Acoustic Imaging &
Computer Visualization of Seafloor
Hydrothermal Flow




This article describes the beginnings of an exploration of what numerical simulation models tell us about what the acoustic data can be expected to detect. In other words, we are determining what we potentially can see so we can limit interpretations that attempt to the possible.

Rona, P. A., Bemis, K. G., Jones, C. D, Jackson, D. R., Mitsuzawa, K., and Silver, D., Entrainment and bending in a major hydrothermal plume, Main Endeavour Field, Juan de Fuca Ridge, Geophysical Research Letters, 33, L19313, doi:10.1029/2006GL027211, 2006.
This is an application of our basic acoustic imaging methods to determine plume centerlines and expansion rates. We show that seafloor hydrothermal plumes have variable entrainment rates and attribute this to the effects of variable ambient currents driven by a tidal sloshing and rudge interaction.


Santilli, K., K. Bemis, D. Silver, P. Rona, and J. Dastur, Generating realistic images from the hydrothermal plume data, IEEE Visualization 2004 Proceedings, pp. 91-98, 2004.
A recognition that people see with light while sonar "sees" with sound led us to revise the process. That is, this project uses sonar imaging data to predict what really big lights would reveal if they were possible on the deep ocean seafloor. Images that clearly convey the data's message (plume entrainment and bending) are an important result of our improved understanding of the sonar data and imaging process.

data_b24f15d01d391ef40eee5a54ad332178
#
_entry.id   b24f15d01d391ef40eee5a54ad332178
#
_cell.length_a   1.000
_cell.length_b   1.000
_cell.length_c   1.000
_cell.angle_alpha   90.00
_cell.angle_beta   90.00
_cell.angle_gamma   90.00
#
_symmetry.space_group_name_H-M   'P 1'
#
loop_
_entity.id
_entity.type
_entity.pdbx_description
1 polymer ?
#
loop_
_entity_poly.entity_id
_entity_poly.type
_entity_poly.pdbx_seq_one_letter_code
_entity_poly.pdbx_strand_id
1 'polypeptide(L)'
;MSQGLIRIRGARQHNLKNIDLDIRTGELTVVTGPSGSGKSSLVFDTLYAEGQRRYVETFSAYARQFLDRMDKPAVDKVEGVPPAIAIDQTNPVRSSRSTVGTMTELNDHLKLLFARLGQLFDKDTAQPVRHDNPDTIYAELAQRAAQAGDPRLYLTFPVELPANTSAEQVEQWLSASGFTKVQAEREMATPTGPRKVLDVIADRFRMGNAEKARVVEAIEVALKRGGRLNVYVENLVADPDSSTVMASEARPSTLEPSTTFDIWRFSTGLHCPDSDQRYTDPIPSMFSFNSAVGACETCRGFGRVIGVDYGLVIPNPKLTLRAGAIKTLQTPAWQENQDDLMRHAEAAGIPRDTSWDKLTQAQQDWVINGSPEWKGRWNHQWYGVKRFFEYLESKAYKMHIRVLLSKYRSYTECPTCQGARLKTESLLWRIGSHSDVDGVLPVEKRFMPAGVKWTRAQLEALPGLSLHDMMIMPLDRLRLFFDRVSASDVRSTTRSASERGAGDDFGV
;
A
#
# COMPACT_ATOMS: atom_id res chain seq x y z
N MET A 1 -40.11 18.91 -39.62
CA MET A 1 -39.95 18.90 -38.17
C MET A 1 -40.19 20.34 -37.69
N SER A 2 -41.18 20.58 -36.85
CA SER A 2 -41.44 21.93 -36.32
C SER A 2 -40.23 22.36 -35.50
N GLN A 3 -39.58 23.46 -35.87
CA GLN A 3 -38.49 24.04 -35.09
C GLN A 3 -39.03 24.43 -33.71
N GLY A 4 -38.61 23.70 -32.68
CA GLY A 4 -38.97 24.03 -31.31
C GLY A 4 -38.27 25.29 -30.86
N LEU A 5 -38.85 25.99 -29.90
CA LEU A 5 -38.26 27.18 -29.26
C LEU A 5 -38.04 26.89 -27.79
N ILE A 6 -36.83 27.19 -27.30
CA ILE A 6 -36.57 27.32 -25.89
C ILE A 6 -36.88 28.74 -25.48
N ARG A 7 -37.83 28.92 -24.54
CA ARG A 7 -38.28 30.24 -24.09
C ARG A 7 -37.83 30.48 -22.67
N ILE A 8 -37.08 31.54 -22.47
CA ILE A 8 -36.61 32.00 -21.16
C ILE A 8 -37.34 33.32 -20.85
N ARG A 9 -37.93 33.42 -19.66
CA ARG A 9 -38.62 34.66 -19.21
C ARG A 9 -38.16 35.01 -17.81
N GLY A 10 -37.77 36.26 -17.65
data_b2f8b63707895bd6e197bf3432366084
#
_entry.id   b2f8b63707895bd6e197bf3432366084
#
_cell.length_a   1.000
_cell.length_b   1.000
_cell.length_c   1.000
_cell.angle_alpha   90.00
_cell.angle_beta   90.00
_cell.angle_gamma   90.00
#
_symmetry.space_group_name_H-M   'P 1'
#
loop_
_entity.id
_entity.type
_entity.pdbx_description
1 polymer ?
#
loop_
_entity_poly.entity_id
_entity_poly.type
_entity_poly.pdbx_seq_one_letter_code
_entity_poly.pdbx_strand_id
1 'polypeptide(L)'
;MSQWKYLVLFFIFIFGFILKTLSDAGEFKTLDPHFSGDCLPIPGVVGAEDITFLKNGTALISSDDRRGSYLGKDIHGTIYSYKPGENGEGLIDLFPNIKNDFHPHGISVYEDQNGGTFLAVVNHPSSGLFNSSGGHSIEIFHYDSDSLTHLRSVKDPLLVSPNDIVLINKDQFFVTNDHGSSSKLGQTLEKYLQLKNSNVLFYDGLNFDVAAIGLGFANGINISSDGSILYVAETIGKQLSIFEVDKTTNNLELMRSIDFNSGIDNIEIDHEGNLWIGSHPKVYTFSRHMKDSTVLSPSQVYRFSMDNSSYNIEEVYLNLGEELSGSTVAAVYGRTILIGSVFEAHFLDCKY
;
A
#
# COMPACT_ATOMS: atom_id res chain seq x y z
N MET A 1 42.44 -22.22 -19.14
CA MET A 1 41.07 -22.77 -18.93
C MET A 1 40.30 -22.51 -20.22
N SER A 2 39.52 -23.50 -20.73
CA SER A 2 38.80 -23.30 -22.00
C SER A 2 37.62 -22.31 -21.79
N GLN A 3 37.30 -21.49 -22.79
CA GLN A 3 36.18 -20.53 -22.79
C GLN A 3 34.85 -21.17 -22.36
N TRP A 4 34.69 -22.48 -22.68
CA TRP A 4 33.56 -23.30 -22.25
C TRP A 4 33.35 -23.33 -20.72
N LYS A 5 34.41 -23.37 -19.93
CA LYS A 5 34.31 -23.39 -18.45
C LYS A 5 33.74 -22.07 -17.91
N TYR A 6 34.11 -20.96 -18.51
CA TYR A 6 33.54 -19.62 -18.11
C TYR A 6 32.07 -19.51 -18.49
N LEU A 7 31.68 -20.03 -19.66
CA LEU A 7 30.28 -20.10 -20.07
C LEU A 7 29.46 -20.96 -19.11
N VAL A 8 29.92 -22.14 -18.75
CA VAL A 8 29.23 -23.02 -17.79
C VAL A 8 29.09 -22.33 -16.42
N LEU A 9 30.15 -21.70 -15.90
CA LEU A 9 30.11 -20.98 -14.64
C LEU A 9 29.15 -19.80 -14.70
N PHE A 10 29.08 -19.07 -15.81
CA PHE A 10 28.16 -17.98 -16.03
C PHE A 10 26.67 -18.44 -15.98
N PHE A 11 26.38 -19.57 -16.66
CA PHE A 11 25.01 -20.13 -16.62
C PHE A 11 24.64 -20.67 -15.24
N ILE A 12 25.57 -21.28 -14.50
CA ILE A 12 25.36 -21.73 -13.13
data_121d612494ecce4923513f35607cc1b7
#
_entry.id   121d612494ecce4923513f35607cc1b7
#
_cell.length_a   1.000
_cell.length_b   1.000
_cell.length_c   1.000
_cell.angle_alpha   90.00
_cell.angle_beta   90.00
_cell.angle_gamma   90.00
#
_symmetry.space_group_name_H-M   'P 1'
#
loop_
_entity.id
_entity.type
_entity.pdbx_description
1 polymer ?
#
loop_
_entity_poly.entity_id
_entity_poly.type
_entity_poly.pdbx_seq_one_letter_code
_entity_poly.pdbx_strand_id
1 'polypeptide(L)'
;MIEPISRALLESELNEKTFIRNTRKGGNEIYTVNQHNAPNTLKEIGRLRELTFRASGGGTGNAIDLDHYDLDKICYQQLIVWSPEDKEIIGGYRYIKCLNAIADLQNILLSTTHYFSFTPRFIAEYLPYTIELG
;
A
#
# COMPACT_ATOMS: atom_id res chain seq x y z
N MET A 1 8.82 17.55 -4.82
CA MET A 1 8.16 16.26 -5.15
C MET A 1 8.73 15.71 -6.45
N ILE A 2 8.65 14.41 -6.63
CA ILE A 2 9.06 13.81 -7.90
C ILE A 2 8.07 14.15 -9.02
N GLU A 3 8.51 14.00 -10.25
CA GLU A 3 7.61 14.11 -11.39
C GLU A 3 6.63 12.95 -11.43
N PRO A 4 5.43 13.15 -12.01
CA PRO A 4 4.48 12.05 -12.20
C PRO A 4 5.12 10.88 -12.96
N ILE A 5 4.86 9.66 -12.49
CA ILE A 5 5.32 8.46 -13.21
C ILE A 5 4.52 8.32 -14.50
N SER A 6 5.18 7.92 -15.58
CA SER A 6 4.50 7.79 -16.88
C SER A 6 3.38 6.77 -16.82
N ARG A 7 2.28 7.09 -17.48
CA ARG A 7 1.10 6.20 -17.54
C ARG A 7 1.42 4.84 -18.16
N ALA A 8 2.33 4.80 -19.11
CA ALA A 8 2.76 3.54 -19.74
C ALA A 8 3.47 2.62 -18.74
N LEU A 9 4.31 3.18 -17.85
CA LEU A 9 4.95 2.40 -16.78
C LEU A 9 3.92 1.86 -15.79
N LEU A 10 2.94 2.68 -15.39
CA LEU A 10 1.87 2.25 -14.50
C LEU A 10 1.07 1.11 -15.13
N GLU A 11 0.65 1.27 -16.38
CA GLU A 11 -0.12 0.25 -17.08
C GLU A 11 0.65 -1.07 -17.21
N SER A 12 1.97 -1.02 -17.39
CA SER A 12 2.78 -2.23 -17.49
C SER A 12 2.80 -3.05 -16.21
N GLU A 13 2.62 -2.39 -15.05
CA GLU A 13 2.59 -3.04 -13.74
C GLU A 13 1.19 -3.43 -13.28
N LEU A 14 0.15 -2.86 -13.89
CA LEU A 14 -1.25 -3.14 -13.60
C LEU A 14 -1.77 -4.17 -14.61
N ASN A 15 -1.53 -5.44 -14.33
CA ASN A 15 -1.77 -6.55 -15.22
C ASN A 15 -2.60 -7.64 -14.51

Jackson, D. R., C. D. Jones, P. A. Rona and K. G. Bemis, Acoustic Measurement of Flow at Grotto Vent, Main Endeavour Field, Juan de Fuca Ridge, G3, 4(11), 1095, 1-12, 2003.
As a compliment to the acoustic imaging, we have developed an acoustic Doppler technique to measure flow rates. This allows us to quantify volumw fluxes. Combined with the acoustic imaging results on entrainment, the results of our initial use of a new Doppler technique confirm the conceptual model of plumes merging, which results in contraction and an increase in speeding (conceptual model first introduced in Bemis et al., 2002).